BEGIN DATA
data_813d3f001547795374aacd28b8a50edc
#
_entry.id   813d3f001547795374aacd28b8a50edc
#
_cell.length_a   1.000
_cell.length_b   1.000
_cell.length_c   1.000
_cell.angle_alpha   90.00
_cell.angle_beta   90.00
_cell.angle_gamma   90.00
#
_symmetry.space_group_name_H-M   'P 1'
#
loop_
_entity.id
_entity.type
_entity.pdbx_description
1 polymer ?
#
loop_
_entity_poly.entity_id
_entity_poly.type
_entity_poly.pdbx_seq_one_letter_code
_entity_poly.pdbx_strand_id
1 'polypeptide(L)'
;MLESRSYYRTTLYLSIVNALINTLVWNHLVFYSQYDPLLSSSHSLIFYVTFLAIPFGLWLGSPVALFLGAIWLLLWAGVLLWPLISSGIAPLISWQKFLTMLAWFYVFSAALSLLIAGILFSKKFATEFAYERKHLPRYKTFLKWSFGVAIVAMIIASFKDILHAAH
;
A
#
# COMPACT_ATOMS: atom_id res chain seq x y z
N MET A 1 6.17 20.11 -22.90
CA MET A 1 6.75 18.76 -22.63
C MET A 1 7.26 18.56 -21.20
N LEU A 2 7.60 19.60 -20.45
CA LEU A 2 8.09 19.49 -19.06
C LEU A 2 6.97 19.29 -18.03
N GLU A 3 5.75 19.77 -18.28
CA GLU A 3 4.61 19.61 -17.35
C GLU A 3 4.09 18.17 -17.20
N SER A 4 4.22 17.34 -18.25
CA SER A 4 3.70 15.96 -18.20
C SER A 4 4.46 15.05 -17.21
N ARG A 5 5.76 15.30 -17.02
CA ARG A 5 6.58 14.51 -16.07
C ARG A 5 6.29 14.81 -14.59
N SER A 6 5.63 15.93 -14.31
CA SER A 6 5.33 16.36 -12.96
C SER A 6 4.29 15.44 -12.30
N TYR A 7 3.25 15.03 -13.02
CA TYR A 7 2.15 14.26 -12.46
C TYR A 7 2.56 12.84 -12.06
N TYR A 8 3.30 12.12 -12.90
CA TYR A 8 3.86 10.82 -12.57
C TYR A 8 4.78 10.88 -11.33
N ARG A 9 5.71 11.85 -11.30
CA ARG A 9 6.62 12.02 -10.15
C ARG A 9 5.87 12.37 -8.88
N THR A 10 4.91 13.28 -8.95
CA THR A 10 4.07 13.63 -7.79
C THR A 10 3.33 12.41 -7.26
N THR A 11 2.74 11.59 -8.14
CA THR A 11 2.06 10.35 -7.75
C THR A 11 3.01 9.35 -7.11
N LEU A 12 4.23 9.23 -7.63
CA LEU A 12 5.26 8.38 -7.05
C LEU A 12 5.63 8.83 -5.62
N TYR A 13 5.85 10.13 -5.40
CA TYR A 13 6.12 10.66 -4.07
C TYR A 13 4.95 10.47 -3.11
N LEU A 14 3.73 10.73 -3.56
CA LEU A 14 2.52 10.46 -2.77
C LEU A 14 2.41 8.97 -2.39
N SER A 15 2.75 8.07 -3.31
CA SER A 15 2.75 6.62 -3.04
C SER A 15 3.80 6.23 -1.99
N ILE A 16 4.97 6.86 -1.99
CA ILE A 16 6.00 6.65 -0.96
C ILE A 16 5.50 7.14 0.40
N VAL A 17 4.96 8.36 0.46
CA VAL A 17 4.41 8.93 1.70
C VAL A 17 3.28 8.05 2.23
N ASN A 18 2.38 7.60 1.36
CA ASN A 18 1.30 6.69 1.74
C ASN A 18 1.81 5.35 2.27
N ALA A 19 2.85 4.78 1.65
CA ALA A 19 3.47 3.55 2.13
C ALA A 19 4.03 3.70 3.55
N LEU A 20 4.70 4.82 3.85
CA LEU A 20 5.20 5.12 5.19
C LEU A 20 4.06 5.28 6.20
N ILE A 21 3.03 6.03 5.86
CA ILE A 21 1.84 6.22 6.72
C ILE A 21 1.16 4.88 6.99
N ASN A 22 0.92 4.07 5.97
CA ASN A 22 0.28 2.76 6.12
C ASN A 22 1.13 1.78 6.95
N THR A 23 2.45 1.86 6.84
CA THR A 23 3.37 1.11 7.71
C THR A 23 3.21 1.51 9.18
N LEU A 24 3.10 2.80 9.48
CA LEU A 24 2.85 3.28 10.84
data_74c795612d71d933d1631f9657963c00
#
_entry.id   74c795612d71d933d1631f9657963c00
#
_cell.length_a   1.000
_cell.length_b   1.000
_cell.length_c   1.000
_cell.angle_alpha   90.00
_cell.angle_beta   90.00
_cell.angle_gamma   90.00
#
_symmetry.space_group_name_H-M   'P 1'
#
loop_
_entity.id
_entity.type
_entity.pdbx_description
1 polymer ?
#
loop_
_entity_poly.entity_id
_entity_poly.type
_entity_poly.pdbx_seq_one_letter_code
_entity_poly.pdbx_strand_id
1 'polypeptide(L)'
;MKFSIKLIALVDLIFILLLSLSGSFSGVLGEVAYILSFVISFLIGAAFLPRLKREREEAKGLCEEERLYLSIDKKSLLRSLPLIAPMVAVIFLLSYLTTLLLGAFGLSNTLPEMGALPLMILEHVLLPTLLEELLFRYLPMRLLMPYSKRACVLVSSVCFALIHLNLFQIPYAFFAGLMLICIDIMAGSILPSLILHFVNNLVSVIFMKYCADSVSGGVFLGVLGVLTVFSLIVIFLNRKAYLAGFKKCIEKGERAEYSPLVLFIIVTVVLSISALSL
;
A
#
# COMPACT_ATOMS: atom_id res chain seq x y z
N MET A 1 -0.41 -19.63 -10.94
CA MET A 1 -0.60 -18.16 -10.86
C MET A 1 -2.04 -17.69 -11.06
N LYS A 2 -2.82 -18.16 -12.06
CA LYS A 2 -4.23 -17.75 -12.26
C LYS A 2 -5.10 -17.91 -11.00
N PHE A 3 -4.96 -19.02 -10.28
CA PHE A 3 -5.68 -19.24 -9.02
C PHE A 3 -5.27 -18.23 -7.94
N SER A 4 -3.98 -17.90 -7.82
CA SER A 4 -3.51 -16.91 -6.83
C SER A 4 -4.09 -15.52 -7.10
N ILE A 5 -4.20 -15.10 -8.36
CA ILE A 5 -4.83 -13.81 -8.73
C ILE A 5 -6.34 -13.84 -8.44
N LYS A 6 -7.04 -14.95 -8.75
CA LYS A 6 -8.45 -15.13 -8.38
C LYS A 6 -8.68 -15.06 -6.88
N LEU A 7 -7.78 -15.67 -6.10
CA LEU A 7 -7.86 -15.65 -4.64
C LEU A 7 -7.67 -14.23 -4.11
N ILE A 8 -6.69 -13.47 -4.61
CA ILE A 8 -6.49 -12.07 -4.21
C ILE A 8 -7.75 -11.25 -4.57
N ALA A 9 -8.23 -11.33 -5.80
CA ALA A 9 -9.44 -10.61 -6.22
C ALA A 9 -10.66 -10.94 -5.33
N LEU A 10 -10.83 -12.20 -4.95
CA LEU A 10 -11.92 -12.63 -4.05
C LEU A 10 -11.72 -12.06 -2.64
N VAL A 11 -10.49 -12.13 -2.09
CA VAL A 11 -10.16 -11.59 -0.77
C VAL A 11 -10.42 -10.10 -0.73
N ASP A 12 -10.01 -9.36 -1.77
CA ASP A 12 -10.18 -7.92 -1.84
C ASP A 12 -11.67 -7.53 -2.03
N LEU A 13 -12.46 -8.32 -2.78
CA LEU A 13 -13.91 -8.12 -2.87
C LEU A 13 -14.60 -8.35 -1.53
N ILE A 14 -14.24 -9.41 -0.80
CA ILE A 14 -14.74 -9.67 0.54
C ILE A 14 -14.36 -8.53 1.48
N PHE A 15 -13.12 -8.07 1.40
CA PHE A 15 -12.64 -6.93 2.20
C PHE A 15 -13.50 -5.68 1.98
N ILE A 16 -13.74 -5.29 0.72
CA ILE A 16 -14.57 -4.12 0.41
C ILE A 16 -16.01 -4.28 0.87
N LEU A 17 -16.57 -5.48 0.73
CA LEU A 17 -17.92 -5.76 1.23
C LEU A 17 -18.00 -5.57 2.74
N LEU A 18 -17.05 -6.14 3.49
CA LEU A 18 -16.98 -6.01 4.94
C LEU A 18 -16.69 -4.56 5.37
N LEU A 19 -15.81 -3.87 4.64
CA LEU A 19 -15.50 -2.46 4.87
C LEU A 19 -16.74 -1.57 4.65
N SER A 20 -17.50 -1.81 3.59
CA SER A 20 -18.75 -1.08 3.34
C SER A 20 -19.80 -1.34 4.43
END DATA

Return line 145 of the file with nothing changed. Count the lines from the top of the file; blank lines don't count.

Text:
CA ILE A 5 -4.83 -13.81 -8.73